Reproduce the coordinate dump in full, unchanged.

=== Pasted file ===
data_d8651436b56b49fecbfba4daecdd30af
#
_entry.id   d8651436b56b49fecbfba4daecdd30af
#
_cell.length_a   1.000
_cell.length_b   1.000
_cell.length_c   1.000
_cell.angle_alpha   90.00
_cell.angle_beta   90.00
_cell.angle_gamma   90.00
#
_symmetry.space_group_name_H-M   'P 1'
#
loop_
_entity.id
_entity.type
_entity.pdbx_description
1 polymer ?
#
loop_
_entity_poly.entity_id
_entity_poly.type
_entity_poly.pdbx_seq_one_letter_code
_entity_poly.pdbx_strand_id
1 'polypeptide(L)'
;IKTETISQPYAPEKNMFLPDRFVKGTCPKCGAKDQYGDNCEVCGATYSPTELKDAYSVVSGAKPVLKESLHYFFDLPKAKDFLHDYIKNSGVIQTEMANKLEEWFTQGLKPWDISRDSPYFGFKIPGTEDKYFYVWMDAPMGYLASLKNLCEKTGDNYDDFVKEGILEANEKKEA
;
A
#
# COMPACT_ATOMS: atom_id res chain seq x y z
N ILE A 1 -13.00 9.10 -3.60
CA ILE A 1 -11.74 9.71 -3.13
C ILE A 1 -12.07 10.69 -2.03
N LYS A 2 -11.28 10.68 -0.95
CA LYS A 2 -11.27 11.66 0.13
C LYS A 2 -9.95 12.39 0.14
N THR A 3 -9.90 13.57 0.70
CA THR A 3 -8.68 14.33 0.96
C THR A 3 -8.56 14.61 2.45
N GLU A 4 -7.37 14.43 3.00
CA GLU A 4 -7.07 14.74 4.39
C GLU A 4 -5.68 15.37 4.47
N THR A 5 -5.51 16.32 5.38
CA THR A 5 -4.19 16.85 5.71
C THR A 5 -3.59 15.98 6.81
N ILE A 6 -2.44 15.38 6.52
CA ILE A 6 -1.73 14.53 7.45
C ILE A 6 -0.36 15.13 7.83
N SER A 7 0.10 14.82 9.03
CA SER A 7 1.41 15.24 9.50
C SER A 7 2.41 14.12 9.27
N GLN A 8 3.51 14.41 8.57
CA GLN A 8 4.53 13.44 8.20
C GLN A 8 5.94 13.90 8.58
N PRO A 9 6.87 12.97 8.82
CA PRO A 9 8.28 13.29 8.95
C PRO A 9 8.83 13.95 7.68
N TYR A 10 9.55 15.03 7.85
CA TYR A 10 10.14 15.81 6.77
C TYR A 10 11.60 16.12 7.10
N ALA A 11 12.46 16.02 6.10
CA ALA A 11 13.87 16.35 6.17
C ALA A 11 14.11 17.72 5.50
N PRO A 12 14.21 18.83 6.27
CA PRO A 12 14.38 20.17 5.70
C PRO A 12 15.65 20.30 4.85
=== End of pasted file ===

data_d8651436b56b49fecbfba4daecdd30af
#
_entry.id   d8651436b56b49fecbfba4daecdd30af
#
_cell.length_a   1.000
_cell.length_b   1.000
_cell.length_c   1.000
_cell.angle_alpha   90.00
_cell.angle_beta   90.00
_cell.angle_gamma   90.00
#
_symmetry.space_group_name_H-M   'P 1'
#
loop_
_entity.id
_entity.type
_entity.pdbx_description
1 polymer ?
#
loop_
_entity_poly.entity_id
_entity_poly.type
_entity_poly.pdbx_seq_one_letter_code
_entity_poly.pdbx_strand_id
1 'polypeptide(L)'
;IKTETISQPYAPEKNMFLPDRFVKGTCPKCGAKDQYGDNCEVCGATYSPTELKDAYSVVSGAKPVLKESLHYFFDLPKAKDFLHDYIKNSGVIQTEMANKLEEWFTQGLKPWDISRDSPYFGFKIPGTEDKYFYVWMDAPMGYLASLKNLCEKTGDNYDDFVKEGILEANEKKEA
;
A
#
# COMPACT_ATOMS: atom_id res chain seq x y z
N ILE A 1 -13.00 9.10 -3.60
CA ILE A 1 -11.74 9.71 -3.13
C ILE A 1 -12.07 10.69 -2.03
N LYS A 2 -11.28 10.68 -0.95
CA LYS A 2 -11.27 11.66 0.13
C LYS A 2 -9.95 12.39 0.14
N THR A 3 -9.90 13.57 0.70
CA THR A 3 -8.68 14.33 0.96
C THR A 3 -8.56 14.61 2.45
N GLU A 4 -7.37 14.43 3.00
CA GLU A 4 -7.07 14.74 4.39
C GLU A 4 -5.68 15.37 4.47
N THR A 5 -5.51 16.32 5.38
CA THR A 5 -4.19 16.85 5.71
C THR A 5 -3.59 15.98 6.81
N ILE A 6 -2.44 15.38 6.52
CA ILE A 6 -1.73 14.53 7.45
C ILE A 6 -0.36 15.13 7.83
N SER A 7 0.10 14.82 9.03
CA SER A 7 1.41 15.24 9.50
C SER A 7 2.41 14.12 9.27
N GLN A 8 3.51 14.41 8.57
CA GLN A 8 4.53 13.44 8.20
C GLN A 8 5.94 13.90 8.58
N PRO A 9 6.87 12.97 8.82
CA PRO A 9 8.28 13.29 8.95
C PRO A 9 8.83 13.95 7.68
N TYR A 10 9.55 15.03 7.85
CA TYR A 10 10.14 15.81 6.77
C TYR A 10 11.60 16.12 7.10
N ALA A 11 12.46 16.02 6.10
CA ALA A 11 13.87 16.35 6.17
C ALA A 11 14.11 17.72 5.50
N PRO A 12 14.21 18.83 6.27
CA PRO A 12 14.38 20.17 5.70
C PRO A 12 15.65 20.30 4.85